Computational thinking and curriculum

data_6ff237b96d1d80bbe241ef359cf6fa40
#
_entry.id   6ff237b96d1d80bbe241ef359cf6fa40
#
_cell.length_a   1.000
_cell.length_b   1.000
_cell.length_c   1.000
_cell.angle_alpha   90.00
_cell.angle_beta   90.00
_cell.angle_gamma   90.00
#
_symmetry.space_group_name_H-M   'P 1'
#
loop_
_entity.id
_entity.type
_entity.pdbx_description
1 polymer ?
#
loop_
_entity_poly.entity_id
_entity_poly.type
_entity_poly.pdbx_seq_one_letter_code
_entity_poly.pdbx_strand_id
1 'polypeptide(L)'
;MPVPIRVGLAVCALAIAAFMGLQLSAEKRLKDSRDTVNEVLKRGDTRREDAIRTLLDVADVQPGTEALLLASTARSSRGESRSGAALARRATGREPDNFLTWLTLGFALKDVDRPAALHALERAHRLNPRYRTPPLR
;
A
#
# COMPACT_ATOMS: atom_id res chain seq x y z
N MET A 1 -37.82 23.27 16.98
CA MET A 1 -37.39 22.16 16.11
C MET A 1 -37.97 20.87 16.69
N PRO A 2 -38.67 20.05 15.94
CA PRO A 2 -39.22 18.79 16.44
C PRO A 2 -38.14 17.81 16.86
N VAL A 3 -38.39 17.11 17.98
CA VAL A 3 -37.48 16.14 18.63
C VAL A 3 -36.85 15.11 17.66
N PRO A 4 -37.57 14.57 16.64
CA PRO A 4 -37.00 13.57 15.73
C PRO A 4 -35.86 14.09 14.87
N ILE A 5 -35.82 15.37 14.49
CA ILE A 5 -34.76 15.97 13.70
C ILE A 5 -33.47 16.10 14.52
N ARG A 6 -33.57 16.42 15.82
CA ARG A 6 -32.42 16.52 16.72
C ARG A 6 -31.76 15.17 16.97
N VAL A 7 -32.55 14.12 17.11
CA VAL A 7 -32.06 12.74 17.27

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<p>Digital Technologies in action</p> <p>Computational Thinking and CurriculumNick ReynoldsLearning With Interactive DevicesEDUC90588 2015Melbourne Graduate School of EducationThe CurriculumThere will be a Digital Technologies curriculum in Victorian Schools in 2015It is mandatedIt has Achievement Standards that can be reached on their own or as embedded in other Learning Areas Difference between Integrated and Embedded?This is important in many ways both nationally and internationallyREAD THE DOCUMENT!Key Concepts (page 23, ACARA)These are the building blocks of the curriculumThey tell you whyAchievement Standards (at end of each year level)They tell you what should be achievedCan be seen as working towards as well as at the end ofContent Descriptors (each year level and Scope and Sequence)They say what is containedThey provide specific guidanceProvide opportunities to build assessment3Key Concepts (p.23)Abstraction, which underpins all content, particularly the content descriptions relating to the concepts of data representation and specification, algorithms and implementationData collection (properties, sources and collection of data), data representation (symbolism and separation) and data interpretation (patterns and contexts)Specification (descriptions and techniques), algorithms (following and describing) and implementation (translating and programming)Digital systems (hardware, software, and networks and the internet) Interactions (people and digital systems, data and processes) and impacts (sustainability and empowerment) 4DISCUSSIONAbstractionData collectiondata representation</p> <p>data interpretation implementationalgorithmsSpecificationDigital systems Interactionsimpacts What do they mean?Key Concepts (p.23)Abstraction, which underpins all content, particularly the content descriptions relating to the concepts of data representation and specification, algorithms and implementation</p> <p>Ignoring what is not relevantBreaking a problem into small, easily workable components</p> <p>For example, when students are asked how to make toast for breakfast, they do not mention all steps explicitly, assuming that the listener is an intelligent implementer of the abstract instructions (ACARA)6Key Concepts (p.23)Data collection (properties, sources and collection of data)What is collected, measured, calculated (the basis of digital systems)</p> <p>Data representation (symbolism and separation)How it is shown (represented) in digital systems</p> <p>Data interpretation (patterns and contexts)Making meaning from data7Key Concepts (p.23)Specification (descriptions and techniques)Describing, defining and clarifying the problem: I need to go from A to BI want golden brown, hot toast for breakfast</p> <p>Algorithms (following and describing reading and writing)The menu or set of instructions to tell you how to go from A to B: Go forward 4 steps, turn left (to avoid table) Take bread from packet, turn on toaster, put bread in toaster, push slide button down. </p> <p>8Key Concepts (p.23)Implementation (translating and programming)Actually writing the code automating the algorithm, applying the above stepsLIST: bread, toaster, power, knife, butter IF brown ELSE </p> <p>9Problem:Provide instructions for someone to go from this room to the Melbourne Museum.SpecificationAbstractionAlgorithmImplementationAutomationKey Concepts (p.23)Digital systems (hardware, software, and networks and the internet) The whole lot!Often overlooked but there are significant interactions going on between systems every time something is done digitally:Connecting a cameraGetting hardware to talk to hardware (or software)Saving to a network drive11Key Concepts (p.23)Interactions (people and digital systems, data and processes) The relationships between computers (hardware and software) and people</p> <p>Impacts (sustainability and empowerment) What happens (or could happen) when people use computers.Safety, security, development, social connection 12Computational ThinkingPaperts notion of technology as objects to think with (p. 11)Wing (2006) defines computational thinking as a way that humans, not computers think (p. 35).mental tools and metal tools (computers)the power of our mental tools is amplified through the power of our metal tools (Wing, 2008, p. 3718) the ability to think computationally (a human quality) is paramount in achieving outcomes not achievable without those metal tools. a universally applicable attitude and skill set everyone, not just computer scientists, would be willing to learn and use (Wing, 2006, p. 33).</p> <p>Computational ThinkingPapert uses the term think like a computer the term does not mean to only or always think like a computer, rather it is a powerful addition to a persons stock of mental tools (Papert, 1993, p. 155). When Papert asks himself to think like a computer, he does so knowing that it does not close of other epistemologies. It simply opens new ways for approaching thinking (p. 155).Papert, S. (1993). Mindstorms: Children, computers and powerful ideas (2nd ed.). New York: Basic BooksWing, J. (2006). Computational Thinking. Communications of the ACM, 49(3), 33-35. Wing, J. (2008). Computational thinking and thinking about computing. Philosophical Transactions of the Royal Society A, 366, 3717-3725. Computational ThinkingIn its most basic, but possibly its most universally accepted form, computational thinking requires a mindset or thinking approach that applies an understanding of the way computers work (think, act, function, are programmed) in order to solve complex contemporary problemsReynolds, N., Swainston, A. &amp; Bendrups, F (2014 in press). Music Technology and Computational Thinking: Young people displaying competence. In T. Brinda, N. Reynolds, R. Romeike &amp; A. Shwill (2014). Proceedings of the KEYCIT2014 Conference, Potsdam, Germany. IFIP, University of Potsdam, Commentarii informaticae didacticae (CID). (pp. 279-284)Three (general)approaches</p> <p>Look at current practice (What am I or my school doing?)A careful investigation of practice and a re-alignment to allow specific focus on Digi Tech</p> <p>Look at new ways of approaching things (What does the curriculum want me/let me do?)Starting point is the curriculum accompanied by a knowledge of or desire to do something new (coding, programming)</p> <p>Rely on specific knowledge and skill in application (What do I already know and how can I make it fit?)Specific content knowledge enables looking at Digi Tech (or what is already in their program) and expand to suit.AssessmentWhat students: MakeSayDoWriteEvidence in those thingsMultiple opportunities to collect that evidenceThe products and processesIn order for to happen must have happenedCan we create tasks whose very completion require the student to have gained the required skills and knowledge? If we can, why then do we need to test that knowledge?THANK YOU</p>